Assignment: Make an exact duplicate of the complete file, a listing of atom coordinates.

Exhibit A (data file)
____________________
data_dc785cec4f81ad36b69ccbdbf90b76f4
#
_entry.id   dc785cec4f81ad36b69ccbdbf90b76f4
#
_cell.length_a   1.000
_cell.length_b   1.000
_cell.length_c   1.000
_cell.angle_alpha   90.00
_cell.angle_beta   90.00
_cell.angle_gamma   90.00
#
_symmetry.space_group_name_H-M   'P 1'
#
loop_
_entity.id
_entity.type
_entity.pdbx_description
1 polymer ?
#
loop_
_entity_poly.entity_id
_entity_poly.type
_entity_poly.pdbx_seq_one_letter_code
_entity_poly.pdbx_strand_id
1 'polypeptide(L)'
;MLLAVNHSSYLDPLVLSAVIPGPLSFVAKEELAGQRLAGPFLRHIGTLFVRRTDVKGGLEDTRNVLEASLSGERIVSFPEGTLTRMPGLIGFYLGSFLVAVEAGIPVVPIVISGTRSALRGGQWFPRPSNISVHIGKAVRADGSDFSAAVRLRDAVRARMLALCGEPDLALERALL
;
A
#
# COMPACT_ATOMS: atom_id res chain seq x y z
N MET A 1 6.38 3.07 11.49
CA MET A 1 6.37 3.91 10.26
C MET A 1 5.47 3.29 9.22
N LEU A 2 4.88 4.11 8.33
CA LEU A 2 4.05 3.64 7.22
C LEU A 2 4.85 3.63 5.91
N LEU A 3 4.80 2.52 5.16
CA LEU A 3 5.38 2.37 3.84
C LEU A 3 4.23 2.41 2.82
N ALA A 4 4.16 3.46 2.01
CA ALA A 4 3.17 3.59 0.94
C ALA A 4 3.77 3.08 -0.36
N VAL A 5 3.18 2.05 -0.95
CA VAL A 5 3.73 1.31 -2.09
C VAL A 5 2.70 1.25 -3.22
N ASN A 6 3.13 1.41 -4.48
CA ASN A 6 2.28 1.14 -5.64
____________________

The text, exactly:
data_dc785cec4f81ad36b69ccbdbf90b76f4
#
_entry.id   dc785cec4f81ad36b69ccbdbf90b76f4
#
_cell.length_a   1.000
_cell.length_b   1.000
_cell.length_c   1.000
_cell.angle_alpha   90.00
_cell.angle_beta   90.00
_cell.angle_gamma   90.00
#
_symmetry.space_group_name_H-M   'P 1'
#
loop_
_entity.id
_entity.type
_entity.pdbx_description
1 polymer ?
#
loop_
_entity_poly.entity_id
_entity_poly.type
_entity_poly.pdbx_seq_one_letter_code
_entity_poly.pdbx_strand_id
1 'polypeptide(L)'
;MLLAVNHSSYLDPLVLSAVIPGPLSFVAKEELAGQRLAGPFLRHIGTLFVRRTDVKGGLEDTRNVLEASLSGERIVSFPEGTLTRMPGLIGFYLGSFLVAVEAGIPVVPIVISGTRSALRGGQWFPRPSNISVHIGKAVRADGSDFSAAVRLRDAVRARMLALCGEPDLALERALL
;
A
#
# COMPACT_ATOMS: atom_id res chain seq x y z
N MET A 1 6.38 3.07 11.49
CA MET A 1 6.37 3.91 10.26
C MET A 1 5.47 3.29 9.22
N LEU A 2 4.88 4.11 8.33
CA LEU A 2 4.05 3.64 7.22
C LEU A 2 4.85 3.63 5.91
N LEU A 3 4.80 2.52 5.16
CA LEU A 3 5.38 2.37 3.84
C LEU A 3 4.23 2.41 2.82
N ALA A 4 4.16 3.46 2.01
CA ALA A 4 3.17 3.59 0.94
C ALA A 4 3.77 3.08 -0.36
N VAL A 5 3.18 2.05 -0.95
CA VAL A 5 3.73 1.31 -2.09
C VAL A 5 2.70 1.25 -3.22
N ASN A 6 3.13 1.41 -4.48
CA ASN A 6 2.28 1.14 -5.64